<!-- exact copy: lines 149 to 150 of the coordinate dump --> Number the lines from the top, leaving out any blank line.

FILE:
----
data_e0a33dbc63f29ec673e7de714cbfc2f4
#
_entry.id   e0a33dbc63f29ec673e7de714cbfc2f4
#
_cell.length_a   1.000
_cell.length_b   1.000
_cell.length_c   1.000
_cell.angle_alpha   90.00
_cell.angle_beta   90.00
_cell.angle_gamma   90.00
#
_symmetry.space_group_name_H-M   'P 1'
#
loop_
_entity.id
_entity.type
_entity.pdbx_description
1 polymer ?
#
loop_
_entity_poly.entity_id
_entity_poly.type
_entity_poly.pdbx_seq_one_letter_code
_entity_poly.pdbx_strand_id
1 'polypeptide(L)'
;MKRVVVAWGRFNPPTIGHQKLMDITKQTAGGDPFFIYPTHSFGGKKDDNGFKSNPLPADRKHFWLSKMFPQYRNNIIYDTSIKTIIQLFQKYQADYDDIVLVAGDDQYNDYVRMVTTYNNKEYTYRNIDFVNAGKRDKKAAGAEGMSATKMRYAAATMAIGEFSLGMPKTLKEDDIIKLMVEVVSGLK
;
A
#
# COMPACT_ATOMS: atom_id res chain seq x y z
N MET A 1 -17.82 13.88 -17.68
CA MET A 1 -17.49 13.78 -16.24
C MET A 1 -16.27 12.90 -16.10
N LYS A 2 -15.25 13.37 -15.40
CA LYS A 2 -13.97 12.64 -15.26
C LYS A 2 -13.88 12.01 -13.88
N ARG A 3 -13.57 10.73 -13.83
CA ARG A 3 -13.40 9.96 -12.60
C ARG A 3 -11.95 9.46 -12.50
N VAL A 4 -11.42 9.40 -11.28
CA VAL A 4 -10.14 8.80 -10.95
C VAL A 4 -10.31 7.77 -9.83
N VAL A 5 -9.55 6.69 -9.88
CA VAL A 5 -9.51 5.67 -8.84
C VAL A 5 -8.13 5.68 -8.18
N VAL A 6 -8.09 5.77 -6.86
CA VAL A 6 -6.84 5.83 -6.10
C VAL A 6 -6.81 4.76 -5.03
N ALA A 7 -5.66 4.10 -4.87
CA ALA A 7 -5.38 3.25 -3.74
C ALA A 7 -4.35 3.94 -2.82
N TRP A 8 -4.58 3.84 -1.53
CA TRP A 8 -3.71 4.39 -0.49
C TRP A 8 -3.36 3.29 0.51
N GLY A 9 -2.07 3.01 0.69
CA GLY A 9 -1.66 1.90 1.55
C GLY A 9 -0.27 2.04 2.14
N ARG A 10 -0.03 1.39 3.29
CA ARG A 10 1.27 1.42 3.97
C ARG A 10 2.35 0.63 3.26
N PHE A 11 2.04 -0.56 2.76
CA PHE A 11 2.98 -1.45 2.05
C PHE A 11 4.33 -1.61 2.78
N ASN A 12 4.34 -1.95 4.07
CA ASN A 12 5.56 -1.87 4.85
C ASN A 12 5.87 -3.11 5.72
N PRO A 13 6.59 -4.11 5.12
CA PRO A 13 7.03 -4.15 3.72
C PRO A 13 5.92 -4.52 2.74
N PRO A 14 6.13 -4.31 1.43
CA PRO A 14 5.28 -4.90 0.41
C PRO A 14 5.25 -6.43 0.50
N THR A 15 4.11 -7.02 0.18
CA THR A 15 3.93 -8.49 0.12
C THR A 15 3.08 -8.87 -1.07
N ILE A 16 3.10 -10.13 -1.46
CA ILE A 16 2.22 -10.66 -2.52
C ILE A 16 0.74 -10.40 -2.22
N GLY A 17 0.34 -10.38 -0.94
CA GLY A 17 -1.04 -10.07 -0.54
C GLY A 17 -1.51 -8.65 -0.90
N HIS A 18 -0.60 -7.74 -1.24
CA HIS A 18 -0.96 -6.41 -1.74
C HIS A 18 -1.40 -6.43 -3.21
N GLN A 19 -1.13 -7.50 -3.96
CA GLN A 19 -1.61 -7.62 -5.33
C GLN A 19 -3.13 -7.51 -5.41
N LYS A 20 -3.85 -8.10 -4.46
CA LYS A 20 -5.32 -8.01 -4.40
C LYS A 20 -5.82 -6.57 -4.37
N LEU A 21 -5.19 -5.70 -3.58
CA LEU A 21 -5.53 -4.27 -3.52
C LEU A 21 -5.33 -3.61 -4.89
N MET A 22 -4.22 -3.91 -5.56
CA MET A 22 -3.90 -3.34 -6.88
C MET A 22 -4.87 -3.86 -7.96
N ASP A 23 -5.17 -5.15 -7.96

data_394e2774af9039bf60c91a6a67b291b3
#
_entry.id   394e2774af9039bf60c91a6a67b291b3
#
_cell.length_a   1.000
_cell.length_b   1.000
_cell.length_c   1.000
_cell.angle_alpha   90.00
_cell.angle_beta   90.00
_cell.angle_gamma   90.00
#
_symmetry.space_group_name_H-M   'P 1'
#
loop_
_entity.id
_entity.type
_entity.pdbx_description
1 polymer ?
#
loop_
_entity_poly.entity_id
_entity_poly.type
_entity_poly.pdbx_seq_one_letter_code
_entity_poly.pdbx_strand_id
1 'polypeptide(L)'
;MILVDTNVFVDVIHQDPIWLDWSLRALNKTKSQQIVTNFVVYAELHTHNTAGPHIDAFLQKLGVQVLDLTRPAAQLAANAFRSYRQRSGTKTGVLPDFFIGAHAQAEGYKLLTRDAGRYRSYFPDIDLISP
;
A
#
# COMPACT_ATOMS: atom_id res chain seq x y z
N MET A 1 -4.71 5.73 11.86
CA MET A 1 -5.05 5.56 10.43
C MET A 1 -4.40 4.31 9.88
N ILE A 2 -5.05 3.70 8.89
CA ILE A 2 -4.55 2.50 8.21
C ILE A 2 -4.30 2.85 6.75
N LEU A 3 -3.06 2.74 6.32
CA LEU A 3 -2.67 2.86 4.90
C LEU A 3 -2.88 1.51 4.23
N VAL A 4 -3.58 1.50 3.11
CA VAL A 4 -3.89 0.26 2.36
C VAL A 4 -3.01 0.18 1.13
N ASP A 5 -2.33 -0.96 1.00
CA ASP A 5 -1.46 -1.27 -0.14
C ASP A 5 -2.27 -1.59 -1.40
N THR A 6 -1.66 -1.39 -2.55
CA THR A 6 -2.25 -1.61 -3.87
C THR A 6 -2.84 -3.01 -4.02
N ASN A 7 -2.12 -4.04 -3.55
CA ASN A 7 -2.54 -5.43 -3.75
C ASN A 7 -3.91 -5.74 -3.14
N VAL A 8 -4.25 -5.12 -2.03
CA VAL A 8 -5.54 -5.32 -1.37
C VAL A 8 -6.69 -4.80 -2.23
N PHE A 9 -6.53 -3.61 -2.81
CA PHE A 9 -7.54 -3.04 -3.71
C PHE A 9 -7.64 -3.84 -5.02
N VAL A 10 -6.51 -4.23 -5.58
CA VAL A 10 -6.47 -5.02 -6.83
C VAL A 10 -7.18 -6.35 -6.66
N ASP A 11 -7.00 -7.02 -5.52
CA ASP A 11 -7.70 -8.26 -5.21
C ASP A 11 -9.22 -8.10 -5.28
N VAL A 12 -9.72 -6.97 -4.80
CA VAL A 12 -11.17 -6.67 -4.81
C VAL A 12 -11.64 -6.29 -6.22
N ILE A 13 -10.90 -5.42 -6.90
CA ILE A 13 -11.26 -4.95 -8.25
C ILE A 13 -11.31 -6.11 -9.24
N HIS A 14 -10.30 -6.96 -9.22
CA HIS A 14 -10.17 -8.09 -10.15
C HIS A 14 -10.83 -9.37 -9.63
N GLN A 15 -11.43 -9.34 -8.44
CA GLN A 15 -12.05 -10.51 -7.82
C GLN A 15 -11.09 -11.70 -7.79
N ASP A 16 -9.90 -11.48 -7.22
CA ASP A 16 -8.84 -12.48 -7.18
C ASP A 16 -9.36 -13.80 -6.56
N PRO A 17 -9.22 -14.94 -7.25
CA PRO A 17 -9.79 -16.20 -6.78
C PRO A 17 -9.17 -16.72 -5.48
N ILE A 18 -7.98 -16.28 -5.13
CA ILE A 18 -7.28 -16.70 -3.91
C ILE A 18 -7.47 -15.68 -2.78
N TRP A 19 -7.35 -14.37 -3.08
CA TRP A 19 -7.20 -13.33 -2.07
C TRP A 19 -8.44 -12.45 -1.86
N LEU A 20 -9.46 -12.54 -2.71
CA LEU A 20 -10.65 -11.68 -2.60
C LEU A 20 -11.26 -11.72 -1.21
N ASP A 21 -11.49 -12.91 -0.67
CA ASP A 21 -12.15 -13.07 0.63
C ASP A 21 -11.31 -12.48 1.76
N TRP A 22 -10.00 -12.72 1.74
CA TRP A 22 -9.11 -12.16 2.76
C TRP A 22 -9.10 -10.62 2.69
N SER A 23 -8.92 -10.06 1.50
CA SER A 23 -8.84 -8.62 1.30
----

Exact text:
N VAL A 8 -4.25 -5.12 -2.03
CA VAL A 8 -5.54 -5.32 -1.37